UK Govt report: Not using social media “could appear unusual or even suspicious” in 10 yearsJanuary 22, 2013
My eye was just drawn to a couple of pieces about the UK government report that was published today. The document, entitled Future Identities, Changing Identities in the UK: The next 10 Years is covered in an article in The Telegraph here whose headline, Rise of social networks in Britain ‘risks fuelling social unrest’ will certainly help fuel its readers suspicion of social. Is this just media paranoia? Certainly there has been plenty of that over recent years, remember the furore over the riots here in the UK?
Reading the article more closely though, and looking at the report itself there are some interesting, and yes, some quite unnerving things to consider. The report speaks of a changing situation where people have several overlapping identities rather than a single one. We knew that. Our students learn about the importance of digital identity and how to separate their personal from their public identities. My kids and their friends are not so switched on about it unfortunately but hopefully they will learn. They’ll have to be very good at it.
The report talks of social media remapping the social relationships of the UK, of older people who are not ‘social media savvy’ being disenfranchised and disconnected by this change. Actually it’s not just older people, 20% of the UK population have no internet access at home so, according to the report, these are the people who will become disenfranchised. But if social is remapping social relationships what impact does that have on class and our culture. It’s potentially quite wide reaching, I can’t think of an analogy that doesn’t sound ridiculous and melodramatic.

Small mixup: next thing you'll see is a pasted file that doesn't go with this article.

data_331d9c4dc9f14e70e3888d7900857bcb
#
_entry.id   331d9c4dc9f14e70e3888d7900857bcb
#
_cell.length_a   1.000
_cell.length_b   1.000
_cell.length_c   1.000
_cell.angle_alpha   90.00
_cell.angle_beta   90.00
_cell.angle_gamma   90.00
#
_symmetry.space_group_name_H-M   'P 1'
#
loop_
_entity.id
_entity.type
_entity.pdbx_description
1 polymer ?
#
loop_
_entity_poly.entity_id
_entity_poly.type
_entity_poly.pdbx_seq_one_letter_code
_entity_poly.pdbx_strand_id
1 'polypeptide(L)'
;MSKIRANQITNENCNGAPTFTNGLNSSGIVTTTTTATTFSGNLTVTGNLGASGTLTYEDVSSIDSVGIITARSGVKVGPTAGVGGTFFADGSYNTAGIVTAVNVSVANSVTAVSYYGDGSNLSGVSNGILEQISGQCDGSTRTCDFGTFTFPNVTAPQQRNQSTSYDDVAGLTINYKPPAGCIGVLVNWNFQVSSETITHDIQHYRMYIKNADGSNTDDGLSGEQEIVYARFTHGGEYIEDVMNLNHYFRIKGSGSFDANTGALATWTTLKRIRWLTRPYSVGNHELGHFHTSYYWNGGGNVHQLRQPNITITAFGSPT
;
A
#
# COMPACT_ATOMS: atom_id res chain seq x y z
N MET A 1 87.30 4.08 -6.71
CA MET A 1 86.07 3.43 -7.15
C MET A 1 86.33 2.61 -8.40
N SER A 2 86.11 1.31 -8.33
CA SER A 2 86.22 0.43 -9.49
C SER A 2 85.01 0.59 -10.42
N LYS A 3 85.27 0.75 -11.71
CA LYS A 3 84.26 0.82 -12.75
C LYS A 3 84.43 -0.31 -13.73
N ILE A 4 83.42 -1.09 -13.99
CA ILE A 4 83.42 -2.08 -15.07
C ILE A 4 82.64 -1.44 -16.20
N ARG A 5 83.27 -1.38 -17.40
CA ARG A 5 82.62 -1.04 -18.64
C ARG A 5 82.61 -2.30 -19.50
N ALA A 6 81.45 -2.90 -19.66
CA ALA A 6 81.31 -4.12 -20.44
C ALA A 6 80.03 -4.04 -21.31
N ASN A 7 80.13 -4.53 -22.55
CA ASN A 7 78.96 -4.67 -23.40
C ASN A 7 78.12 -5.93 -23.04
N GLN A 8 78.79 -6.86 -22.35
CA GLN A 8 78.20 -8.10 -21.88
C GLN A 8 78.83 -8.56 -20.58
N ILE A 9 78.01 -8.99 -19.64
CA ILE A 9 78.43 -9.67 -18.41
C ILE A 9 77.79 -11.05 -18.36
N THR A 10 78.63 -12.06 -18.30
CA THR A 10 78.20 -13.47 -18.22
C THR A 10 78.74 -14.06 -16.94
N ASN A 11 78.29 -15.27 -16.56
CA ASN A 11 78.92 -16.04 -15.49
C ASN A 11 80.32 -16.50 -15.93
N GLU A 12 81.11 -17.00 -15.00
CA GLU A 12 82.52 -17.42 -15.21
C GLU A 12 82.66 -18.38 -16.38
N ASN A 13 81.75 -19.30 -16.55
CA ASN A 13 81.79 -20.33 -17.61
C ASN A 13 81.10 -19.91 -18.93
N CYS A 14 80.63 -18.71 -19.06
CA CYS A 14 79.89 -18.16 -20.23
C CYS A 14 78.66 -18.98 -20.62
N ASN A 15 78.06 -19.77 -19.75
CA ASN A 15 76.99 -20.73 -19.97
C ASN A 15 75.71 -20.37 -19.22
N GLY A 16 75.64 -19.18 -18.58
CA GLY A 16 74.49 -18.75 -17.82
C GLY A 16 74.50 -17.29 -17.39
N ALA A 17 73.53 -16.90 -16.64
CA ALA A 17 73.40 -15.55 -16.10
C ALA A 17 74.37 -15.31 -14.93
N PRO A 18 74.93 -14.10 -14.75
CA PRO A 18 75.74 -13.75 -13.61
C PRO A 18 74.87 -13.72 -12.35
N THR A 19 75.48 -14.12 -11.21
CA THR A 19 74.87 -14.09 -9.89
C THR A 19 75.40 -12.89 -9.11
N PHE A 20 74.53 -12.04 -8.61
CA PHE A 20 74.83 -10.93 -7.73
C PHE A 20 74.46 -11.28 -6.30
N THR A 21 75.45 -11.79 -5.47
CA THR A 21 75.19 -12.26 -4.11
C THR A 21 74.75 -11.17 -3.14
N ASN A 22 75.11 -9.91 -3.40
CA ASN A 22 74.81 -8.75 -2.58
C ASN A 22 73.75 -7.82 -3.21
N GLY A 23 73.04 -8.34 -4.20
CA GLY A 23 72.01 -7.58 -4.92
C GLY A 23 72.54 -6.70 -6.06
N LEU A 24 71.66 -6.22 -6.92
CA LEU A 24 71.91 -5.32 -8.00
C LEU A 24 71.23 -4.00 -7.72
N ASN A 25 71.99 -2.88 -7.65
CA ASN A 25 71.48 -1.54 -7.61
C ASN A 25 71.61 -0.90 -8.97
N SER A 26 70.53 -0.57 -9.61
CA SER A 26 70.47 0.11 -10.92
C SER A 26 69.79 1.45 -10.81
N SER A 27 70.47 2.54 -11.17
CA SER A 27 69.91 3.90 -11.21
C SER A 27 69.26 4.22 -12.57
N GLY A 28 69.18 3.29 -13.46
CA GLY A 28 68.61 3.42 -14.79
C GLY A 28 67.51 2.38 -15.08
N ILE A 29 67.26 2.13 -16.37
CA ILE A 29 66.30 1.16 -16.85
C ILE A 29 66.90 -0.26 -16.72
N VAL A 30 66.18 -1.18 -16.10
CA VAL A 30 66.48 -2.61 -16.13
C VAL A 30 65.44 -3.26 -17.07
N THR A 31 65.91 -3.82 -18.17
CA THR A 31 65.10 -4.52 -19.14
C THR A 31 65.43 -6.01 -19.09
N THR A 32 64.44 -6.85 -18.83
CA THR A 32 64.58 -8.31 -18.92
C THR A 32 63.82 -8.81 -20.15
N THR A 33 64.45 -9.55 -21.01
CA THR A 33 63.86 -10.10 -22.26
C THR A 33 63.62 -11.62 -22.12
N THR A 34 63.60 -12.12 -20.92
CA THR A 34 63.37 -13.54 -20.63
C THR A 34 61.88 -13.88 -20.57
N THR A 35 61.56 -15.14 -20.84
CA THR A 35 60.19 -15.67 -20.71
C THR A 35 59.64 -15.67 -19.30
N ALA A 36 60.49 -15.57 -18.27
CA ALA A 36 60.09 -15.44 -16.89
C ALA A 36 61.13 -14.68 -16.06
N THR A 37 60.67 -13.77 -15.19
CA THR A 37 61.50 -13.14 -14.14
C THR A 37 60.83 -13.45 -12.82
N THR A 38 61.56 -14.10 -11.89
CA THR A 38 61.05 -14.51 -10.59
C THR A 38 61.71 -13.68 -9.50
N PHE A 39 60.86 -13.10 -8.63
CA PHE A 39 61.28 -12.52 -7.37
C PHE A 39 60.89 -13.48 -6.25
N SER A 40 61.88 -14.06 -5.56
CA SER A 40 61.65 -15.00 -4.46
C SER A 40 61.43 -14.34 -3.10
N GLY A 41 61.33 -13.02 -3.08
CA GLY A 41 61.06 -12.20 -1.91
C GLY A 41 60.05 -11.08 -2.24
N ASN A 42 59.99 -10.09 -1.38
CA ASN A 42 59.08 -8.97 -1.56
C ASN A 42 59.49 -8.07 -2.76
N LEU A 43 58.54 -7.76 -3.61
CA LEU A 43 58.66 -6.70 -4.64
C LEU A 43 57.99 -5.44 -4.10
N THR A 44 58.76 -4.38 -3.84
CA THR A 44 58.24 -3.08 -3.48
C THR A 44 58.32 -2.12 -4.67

A US blog picks up the story here suggesting that lawyers who disengage with social networks could become conspicuous by their absence and irrelevant for failing to remain connected with their audience. I know people who simply can’t be bothered to keep in touch with friends who don’t have email, Facebook or Twitter so it’s not just lawyers. The report suggests that people without an online presence may be viewed as ‘unusual’ and with suspicion over the next 10 years. So lack of social media presence becomes like not having a home address and a bank account? What can they be up to? Something to hide?
For me the most worrying thing is when you put all of this together with the recent privacy concerns from Facebook, Instagram, Google etc. I use these platforms from choice. I’m writing this blog because it’s a useful tool for me to order and reference my thoughts, it’s voluntary and there’s only so much of me that I put out there. It’s a professional identity. But if coerced by societal pressure in order not to be disenfranchised, unusual and suspicious are we really going to have to put our lives online and our data in the hands of private corporations whose main aim is to sell our data to advertisers?